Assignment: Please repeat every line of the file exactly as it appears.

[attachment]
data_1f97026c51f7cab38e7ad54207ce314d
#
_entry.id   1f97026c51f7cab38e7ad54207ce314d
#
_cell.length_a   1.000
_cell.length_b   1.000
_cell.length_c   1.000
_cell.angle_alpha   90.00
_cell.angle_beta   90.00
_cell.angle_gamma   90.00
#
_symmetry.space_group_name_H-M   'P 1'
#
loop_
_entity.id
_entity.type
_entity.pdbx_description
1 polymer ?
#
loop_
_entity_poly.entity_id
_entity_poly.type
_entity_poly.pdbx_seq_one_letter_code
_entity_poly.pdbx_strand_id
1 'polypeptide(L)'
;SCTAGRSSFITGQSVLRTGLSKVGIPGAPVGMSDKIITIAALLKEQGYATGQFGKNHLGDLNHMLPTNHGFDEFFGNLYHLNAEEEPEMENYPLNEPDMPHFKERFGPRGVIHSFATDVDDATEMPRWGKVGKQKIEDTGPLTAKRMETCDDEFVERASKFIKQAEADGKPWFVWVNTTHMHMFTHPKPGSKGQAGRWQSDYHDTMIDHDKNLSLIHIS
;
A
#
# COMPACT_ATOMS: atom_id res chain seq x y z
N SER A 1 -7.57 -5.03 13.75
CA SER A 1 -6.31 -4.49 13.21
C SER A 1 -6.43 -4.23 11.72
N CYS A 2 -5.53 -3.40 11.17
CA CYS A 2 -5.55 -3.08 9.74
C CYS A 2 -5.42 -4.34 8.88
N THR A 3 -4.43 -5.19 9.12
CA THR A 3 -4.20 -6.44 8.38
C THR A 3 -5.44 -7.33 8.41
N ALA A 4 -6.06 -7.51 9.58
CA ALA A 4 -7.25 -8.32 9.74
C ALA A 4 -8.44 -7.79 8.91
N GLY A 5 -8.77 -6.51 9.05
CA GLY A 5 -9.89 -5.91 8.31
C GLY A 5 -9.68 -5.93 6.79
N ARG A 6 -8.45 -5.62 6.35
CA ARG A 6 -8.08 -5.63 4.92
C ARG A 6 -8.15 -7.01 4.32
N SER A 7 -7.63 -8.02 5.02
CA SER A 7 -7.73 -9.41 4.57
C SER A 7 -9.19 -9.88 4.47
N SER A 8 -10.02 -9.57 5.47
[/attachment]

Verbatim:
data_1f97026c51f7cab38e7ad54207ce314d
#
_entry.id   1f97026c51f7cab38e7ad54207ce314d
#
_cell.length_a   1.000
_cell.length_b   1.000
_cell.length_c   1.000
_cell.angle_alpha   90.00
_cell.angle_beta   90.00
_cell.angle_gamma   90.00
#
_symmetry.space_group_name_H-M   'P 1'
#
loop_
_entity.id
_entity.type
_entity.pdbx_description
1 polymer ?
#
loop_
_entity_poly.entity_id
_entity_poly.type
_entity_poly.pdbx_seq_one_letter_code
_entity_poly.pdbx_strand_id
1 'polypeptide(L)'
;SCTAGRSSFITGQSVLRTGLSKVGIPGAPVGMSDKIITIAALLKEQGYATGQFGKNHLGDLNHMLPTNHGFDEFFGNLYHLNAEEEPEMENYPLNEPDMPHFKERFGPRGVIHSFATDVDDATEMPRWGKVGKQKIEDTGPLTAKRMETCDDEFVERASKFIKQAEADGKPWFVWVNTTHMHMFTHPKPGSKGQAGRWQSDYHDTMIDHDKNLSLIHIS
;
A
#
# COMPACT_ATOMS: atom_id res chain seq x y z
N SER A 1 -7.57 -5.03 13.75
CA SER A 1 -6.31 -4.49 13.21
C SER A 1 -6.43 -4.23 11.72
N CYS A 2 -5.53 -3.40 11.17
CA CYS A 2 -5.55 -3.08 9.74
C CYS A 2 -5.42 -4.34 8.88
N THR A 3 -4.43 -5.19 9.12
CA THR A 3 -4.20 -6.44 8.38
C THR A 3 -5.44 -7.33 8.41
N ALA A 4 -6.06 -7.51 9.58
CA ALA A 4 -7.25 -8.32 9.74
C ALA A 4 -8.44 -7.79 8.91
N GLY A 5 -8.77 -6.51 9.05
CA GLY A 5 -9.89 -5.91 8.31
C GLY A 5 -9.68 -5.93 6.79
N ARG A 6 -8.45 -5.62 6.35
CA ARG A 6 -8.08 -5.63 4.92
C ARG A 6 -8.15 -7.01 4.32
N SER A 7 -7.63 -8.02 5.02
CA SER A 7 -7.73 -9.41 4.57
C SER A 7 -9.19 -9.88 4.47
N SER A 8 -10.02 -9.57 5.47